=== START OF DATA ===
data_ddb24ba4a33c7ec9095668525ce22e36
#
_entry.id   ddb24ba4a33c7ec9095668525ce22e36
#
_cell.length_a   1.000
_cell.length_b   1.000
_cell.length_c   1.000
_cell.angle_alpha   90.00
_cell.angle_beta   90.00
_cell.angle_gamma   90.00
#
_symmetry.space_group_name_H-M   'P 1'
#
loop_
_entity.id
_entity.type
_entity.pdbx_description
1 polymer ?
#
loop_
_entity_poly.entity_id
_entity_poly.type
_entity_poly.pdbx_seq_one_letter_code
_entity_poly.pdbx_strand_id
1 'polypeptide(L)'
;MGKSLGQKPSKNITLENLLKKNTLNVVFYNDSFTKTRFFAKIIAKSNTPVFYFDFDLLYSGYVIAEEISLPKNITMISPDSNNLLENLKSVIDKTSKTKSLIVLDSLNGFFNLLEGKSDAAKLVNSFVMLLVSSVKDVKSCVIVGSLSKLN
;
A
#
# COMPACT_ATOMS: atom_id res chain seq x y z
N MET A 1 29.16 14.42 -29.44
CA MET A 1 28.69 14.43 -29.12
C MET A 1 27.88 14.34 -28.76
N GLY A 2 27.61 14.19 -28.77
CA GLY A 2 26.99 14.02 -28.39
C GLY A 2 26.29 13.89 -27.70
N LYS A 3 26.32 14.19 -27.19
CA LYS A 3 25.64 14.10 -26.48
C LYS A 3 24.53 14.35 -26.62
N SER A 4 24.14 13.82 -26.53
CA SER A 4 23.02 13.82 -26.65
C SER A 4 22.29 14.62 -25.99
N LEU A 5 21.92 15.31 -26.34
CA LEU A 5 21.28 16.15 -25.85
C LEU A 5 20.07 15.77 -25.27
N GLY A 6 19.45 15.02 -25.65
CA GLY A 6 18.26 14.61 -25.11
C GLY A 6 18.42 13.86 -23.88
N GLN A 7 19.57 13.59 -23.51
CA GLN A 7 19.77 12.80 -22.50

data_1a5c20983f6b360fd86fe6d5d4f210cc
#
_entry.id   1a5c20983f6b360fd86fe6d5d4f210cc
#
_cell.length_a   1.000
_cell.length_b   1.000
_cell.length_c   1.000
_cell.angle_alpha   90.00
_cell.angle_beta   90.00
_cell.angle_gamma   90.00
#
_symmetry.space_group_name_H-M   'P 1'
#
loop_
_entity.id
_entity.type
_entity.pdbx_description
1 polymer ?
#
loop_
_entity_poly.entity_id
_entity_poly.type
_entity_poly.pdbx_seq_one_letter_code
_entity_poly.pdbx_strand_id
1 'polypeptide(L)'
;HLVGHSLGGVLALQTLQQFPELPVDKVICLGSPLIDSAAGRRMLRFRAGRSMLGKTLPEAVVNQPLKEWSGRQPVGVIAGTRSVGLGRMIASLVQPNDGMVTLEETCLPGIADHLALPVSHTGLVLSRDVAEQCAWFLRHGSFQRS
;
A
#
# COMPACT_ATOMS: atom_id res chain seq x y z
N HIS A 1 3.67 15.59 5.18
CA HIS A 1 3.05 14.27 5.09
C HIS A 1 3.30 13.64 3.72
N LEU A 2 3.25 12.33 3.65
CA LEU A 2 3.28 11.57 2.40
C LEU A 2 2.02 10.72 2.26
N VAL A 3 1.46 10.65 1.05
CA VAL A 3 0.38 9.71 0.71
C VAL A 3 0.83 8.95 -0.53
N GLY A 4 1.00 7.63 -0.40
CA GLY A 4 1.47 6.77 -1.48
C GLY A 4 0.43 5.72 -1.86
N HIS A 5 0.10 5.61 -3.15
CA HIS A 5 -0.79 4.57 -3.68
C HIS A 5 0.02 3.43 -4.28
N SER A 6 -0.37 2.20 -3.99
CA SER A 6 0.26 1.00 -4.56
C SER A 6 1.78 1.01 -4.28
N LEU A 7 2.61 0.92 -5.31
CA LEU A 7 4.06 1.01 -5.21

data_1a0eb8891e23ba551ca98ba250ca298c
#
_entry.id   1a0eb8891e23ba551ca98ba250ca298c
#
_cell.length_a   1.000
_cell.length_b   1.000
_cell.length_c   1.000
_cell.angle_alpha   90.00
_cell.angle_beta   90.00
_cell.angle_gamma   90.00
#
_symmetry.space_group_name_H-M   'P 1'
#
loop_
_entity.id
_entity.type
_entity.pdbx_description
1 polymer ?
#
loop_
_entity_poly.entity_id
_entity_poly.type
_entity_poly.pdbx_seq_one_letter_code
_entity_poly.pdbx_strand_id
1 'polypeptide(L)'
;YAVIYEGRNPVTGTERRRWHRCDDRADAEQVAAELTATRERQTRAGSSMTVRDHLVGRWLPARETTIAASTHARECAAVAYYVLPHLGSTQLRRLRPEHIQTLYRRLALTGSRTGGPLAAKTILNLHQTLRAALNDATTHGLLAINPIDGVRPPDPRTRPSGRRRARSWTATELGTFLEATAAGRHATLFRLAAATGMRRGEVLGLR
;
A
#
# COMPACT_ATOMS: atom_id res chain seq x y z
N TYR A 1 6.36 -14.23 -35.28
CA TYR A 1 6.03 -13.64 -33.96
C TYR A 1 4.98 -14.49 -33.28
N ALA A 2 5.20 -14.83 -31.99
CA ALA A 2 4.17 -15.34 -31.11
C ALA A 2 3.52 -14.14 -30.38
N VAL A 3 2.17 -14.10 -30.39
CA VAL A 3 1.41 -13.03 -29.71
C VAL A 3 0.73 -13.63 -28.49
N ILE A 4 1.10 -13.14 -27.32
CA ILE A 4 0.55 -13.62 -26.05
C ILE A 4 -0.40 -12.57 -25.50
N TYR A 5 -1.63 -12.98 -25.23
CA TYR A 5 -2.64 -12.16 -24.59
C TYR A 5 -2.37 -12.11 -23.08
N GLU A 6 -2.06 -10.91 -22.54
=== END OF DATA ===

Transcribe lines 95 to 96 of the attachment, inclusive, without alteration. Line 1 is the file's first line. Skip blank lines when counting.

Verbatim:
C HIS A 5 0.02 3.43 -4.28
N SER A 6 -0.37 2.20 -3.99